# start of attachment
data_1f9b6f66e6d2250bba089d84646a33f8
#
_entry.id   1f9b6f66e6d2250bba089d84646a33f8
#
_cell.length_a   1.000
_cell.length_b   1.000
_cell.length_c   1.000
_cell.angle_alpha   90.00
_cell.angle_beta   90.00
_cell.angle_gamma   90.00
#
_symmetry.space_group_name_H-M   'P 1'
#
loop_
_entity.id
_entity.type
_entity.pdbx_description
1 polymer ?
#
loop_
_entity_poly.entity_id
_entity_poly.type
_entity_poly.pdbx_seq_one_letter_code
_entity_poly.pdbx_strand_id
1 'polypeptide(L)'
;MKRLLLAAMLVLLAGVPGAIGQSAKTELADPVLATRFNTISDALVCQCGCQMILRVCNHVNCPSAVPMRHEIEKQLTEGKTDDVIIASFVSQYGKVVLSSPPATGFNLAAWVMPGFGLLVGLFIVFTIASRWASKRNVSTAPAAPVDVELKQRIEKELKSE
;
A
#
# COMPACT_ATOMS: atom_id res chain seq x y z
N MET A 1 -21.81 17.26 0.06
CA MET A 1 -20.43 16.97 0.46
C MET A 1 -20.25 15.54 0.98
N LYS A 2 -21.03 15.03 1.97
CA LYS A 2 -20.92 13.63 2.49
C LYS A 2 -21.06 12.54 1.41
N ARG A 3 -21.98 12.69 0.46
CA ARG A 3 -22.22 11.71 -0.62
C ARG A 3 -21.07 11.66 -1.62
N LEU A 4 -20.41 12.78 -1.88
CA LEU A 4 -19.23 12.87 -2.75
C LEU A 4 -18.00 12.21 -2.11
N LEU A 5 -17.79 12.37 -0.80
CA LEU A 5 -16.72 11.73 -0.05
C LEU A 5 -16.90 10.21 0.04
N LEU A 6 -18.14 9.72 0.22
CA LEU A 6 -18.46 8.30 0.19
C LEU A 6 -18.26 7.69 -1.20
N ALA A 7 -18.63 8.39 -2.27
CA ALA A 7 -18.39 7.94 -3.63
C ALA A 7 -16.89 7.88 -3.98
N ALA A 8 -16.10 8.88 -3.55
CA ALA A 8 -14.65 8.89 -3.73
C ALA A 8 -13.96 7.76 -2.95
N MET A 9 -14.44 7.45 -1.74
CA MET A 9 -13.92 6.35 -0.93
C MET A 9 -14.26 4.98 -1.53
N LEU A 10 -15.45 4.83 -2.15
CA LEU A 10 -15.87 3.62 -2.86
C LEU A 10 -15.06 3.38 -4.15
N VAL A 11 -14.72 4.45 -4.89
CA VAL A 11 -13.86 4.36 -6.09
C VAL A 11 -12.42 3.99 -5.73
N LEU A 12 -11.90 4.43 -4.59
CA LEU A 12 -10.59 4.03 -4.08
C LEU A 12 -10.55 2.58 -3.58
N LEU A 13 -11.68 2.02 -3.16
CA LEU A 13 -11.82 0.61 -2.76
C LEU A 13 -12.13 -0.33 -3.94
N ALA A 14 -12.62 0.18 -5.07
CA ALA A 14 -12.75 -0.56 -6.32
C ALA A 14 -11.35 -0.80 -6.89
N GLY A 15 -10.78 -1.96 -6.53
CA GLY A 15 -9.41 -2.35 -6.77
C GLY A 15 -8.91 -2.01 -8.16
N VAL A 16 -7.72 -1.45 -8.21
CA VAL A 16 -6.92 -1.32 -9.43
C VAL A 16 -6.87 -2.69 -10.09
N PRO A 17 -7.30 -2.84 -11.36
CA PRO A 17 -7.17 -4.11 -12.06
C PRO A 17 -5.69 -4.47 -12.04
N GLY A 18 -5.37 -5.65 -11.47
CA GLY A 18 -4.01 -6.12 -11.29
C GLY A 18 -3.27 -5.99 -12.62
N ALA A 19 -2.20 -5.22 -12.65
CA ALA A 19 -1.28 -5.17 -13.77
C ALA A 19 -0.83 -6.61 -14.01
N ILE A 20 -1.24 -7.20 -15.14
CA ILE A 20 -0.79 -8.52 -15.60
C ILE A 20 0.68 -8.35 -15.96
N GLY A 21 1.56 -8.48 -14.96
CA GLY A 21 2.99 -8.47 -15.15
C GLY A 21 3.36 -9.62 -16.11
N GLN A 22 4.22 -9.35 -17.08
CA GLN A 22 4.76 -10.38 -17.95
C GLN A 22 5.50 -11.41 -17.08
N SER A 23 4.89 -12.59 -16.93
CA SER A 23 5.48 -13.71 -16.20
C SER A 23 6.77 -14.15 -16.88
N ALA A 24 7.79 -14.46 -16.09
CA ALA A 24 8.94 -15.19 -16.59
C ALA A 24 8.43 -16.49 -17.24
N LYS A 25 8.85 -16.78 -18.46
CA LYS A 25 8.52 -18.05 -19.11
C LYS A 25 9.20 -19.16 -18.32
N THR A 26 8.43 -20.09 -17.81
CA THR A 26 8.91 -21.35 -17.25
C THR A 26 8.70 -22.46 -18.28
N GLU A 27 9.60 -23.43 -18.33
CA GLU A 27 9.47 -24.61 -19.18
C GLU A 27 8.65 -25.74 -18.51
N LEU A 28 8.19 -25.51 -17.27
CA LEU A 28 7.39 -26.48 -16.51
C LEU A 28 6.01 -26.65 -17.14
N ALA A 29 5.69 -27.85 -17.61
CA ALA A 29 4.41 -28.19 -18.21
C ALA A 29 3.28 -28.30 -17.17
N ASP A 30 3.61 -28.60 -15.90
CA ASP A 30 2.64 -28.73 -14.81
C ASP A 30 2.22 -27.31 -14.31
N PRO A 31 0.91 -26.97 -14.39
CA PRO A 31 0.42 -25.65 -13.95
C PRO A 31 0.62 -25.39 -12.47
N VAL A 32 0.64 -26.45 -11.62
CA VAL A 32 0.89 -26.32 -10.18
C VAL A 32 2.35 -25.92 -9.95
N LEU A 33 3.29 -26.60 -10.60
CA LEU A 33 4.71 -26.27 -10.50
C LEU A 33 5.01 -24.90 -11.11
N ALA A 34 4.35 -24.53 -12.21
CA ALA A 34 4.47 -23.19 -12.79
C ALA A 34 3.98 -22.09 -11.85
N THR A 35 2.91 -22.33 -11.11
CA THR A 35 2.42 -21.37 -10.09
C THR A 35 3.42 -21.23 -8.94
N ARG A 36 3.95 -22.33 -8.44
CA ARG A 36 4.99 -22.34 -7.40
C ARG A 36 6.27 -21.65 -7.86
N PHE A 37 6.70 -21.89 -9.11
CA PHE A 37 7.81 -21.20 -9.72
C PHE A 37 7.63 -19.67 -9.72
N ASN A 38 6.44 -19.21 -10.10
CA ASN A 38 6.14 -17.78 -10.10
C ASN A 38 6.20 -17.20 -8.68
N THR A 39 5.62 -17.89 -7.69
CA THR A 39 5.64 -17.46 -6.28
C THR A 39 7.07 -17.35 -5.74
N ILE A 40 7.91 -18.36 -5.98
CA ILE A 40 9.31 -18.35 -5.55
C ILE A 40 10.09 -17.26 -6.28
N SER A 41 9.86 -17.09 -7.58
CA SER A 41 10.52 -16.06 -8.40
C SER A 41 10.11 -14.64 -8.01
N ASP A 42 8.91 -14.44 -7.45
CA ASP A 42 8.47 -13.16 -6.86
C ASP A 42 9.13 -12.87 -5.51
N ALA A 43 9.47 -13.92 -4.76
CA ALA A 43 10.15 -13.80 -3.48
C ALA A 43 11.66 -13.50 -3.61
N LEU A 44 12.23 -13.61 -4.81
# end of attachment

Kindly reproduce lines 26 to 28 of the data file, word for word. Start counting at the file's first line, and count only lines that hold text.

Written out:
;MKRLLLAAMLVLLAGVPGAIGQSAKTELADPVLATRFNTISDALVCQCGCQMILRVCNHVNCPSAVPMRHEIEKQLTEGKTDDVIIASFVSQYGKVVLSSPPATGFNLAAWVMPGFGLLVGLFIVFTIASRWASKRNVSTAPAAPVDVELKQRIEKELKSE
;
A